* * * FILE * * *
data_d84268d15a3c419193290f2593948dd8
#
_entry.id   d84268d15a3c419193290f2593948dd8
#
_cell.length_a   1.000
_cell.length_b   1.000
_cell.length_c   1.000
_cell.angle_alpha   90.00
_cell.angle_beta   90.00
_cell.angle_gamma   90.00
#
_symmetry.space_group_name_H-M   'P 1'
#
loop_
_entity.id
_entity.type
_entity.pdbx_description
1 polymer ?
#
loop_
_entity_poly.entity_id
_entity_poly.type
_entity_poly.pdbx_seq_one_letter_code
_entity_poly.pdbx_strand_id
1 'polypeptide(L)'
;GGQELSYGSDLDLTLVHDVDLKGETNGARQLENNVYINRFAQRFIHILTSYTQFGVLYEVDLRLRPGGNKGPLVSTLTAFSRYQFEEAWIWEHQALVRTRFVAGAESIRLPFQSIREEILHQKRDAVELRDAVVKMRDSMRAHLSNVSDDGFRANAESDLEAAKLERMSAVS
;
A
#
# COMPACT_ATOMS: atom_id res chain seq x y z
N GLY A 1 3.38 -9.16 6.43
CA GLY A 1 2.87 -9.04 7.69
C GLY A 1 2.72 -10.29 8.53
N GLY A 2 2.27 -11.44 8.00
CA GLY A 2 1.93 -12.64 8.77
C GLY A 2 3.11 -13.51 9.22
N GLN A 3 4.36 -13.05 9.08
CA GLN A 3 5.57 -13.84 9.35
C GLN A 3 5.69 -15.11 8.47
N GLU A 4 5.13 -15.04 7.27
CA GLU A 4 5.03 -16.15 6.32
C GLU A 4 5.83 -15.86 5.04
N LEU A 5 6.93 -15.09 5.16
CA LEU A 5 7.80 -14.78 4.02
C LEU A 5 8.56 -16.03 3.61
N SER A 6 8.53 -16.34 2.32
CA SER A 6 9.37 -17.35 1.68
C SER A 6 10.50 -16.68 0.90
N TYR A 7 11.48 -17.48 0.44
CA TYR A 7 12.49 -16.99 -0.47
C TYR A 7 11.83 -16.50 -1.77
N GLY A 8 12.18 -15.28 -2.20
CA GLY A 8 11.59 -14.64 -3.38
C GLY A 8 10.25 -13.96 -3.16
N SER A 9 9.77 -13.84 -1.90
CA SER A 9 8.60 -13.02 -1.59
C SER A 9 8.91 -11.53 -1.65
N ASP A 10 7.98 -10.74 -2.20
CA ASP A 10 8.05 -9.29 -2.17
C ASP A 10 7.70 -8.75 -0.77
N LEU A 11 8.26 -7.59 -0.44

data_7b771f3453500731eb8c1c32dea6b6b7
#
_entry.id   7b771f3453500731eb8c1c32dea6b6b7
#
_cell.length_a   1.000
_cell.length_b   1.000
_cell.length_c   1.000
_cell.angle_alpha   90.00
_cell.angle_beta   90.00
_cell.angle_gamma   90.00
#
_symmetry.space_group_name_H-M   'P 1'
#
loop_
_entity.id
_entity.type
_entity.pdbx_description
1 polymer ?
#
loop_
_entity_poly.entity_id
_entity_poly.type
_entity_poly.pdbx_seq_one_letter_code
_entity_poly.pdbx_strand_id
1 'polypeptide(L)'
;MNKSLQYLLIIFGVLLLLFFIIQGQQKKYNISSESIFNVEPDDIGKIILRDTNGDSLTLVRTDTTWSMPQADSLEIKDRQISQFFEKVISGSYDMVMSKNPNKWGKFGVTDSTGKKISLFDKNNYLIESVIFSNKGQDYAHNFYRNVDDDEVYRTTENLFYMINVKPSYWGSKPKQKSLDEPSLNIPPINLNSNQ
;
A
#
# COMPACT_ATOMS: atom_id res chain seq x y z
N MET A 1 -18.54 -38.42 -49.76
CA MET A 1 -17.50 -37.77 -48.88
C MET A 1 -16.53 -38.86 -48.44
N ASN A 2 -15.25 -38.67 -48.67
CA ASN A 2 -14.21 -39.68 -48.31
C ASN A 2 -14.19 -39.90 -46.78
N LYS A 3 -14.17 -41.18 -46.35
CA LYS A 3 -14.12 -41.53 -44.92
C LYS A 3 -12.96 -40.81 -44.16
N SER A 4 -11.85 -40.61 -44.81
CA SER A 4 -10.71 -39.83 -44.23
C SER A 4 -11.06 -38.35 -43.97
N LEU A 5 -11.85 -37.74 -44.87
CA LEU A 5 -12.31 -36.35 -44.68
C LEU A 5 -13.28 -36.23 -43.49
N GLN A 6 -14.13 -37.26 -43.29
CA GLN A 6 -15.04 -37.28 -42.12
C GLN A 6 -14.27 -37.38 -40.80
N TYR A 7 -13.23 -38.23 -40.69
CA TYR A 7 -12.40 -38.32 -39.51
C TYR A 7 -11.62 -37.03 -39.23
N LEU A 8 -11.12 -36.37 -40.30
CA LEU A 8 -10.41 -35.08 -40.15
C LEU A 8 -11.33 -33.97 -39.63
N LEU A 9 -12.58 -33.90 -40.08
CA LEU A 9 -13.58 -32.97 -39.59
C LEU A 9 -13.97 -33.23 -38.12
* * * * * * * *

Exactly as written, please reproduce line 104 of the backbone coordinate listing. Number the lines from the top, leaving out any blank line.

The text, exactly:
N LEU A 5 -11.85 -37.74 -44.87